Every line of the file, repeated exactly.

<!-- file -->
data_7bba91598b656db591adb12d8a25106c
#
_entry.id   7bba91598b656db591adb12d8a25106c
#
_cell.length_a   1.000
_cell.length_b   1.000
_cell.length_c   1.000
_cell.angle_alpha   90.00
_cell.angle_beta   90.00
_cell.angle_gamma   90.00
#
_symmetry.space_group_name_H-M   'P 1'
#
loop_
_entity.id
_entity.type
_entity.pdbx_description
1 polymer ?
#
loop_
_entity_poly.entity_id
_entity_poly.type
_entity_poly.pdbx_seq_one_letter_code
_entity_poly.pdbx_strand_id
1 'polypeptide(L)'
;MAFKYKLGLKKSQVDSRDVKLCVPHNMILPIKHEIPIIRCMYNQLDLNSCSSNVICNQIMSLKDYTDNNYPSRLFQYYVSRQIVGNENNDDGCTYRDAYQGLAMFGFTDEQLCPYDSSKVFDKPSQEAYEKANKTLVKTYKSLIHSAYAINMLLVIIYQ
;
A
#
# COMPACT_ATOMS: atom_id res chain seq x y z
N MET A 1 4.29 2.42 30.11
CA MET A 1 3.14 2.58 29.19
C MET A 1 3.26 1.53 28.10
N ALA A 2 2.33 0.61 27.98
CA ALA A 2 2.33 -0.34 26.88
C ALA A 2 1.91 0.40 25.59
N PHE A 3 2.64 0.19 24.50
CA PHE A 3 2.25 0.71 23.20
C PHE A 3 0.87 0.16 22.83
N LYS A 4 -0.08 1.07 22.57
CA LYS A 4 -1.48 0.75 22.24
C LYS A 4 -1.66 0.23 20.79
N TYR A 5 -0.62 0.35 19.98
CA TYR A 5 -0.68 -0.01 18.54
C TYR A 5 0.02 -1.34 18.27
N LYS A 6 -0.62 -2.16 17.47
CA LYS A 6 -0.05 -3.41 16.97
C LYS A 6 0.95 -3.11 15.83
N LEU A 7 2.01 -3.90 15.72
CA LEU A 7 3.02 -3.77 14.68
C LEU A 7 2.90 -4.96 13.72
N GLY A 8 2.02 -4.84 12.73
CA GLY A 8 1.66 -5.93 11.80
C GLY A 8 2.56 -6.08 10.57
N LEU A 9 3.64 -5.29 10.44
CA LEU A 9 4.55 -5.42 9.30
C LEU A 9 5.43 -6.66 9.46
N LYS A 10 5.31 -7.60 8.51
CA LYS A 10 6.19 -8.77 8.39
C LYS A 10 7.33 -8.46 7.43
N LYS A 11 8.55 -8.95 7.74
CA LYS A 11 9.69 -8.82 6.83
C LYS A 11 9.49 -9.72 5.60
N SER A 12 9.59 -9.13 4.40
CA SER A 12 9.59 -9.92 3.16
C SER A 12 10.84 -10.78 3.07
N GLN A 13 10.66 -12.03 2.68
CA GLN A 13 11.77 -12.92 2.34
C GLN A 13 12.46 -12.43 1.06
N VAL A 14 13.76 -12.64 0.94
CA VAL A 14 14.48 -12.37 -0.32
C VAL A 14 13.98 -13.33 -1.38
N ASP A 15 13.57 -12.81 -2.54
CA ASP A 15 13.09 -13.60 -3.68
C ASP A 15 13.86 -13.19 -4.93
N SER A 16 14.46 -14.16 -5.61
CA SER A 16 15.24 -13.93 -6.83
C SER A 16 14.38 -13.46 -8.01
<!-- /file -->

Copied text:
data_7bba91598b656db591adb12d8a25106c
#
_entry.id   7bba91598b656db591adb12d8a25106c
#
_cell.length_a   1.000
_cell.length_b   1.000
_cell.length_c   1.000
_cell.angle_alpha   90.00
_cell.angle_beta   90.00
_cell.angle_gamma   90.00
#
_symmetry.space_group_name_H-M   'P 1'
#
loop_
_entity.id
_entity.type
_entity.pdbx_description
1 polymer ?
#
loop_
_entity_poly.entity_id
_entity_poly.type
_entity_poly.pdbx_seq_one_letter_code
_entity_poly.pdbx_strand_id
1 'polypeptide(L)'
;MAFKYKLGLKKSQVDSRDVKLCVPHNMILPIKHEIPIIRCMYNQLDLNSCSSNVICNQIMSLKDYTDNNYPSRLFQYYVSRQIVGNENNDDGCTYRDAYQGLAMFGFTDEQLCPYDSSKVFDKPSQEAYEKANKTLVKTYKSLIHSAYAINMLLVIIYQ
;
A
#
# COMPACT_ATOMS: atom_id res chain seq x y z
N MET A 1 4.29 2.42 30.11
CA MET A 1 3.14 2.58 29.19
C MET A 1 3.26 1.53 28.10
N ALA A 2 2.33 0.61 27.98
CA ALA A 2 2.33 -0.34 26.88
C ALA A 2 1.91 0.40 25.59
N PHE A 3 2.64 0.19 24.50
CA PHE A 3 2.25 0.71 23.20
C PHE A 3 0.87 0.16 22.83
N LYS A 4 -0.08 1.07 22.57
CA LYS A 4 -1.48 0.75 22.24
C LYS A 4 -1.66 0.23 20.79
N TYR A 5 -0.62 0.35 19.98
CA TYR A 5 -0.68 -0.01 18.54
C TYR A 5 0.02 -1.34 18.27
N LYS A 6 -0.62 -2.16 17.47
CA LYS A 6 -0.05 -3.41 16.97
C LYS A 6 0.95 -3.11 15.83
N LEU A 7 2.01 -3.90 15.72
CA LEU A 7 3.02 -3.77 14.68
C LEU A 7 2.90 -4.96 13.72
N GLY A 8 2.02 -4.84 12.73
CA GLY A 8 1.66 -5.93 11.80
C GLY A 8 2.56 -6.08 10.57
N LEU A 9 3.64 -5.29 10.44
CA LEU A 9 4.55 -5.42 9.30
C LEU A 9 5.43 -6.66 9.46
N LYS A 10 5.31 -7.60 8.51
CA LYS A 10 6.19 -8.77 8.39
C LYS A 10 7.33 -8.46 7.43
N LYS A 11 8.55 -8.95 7.74
CA LYS A 11 9.69 -8.82 6.83
C LYS A 11 9.49 -9.72 5.60
N SER A 12 9.59 -9.13 4.40
CA SER A 12 9.59 -9.92 3.16
C SER A 12 10.84 -10.78 3.07
N GLN A 13 10.66 -12.03 2.68
CA GLN A 13 11.77 -12.92 2.34
C GLN A 13 12.46 -12.43 1.06
N VAL A 14 13.76 -12.64 0.94
CA VAL A 14 14.48 -12.37 -0.32
C VAL A 14 13.98 -13.33 -1.38
N ASP A 15 13.57 -12.81 -2.54
CA ASP A 15 13.09 -13.60 -3.68
C ASP A 15 13.86 -13.19 -4.93
N SER A 16 14.46 -14.16 -5.61
CA SER A 16 15.24 -13.93 -6.83
C SER A 16 14.38 -13.46 -8.01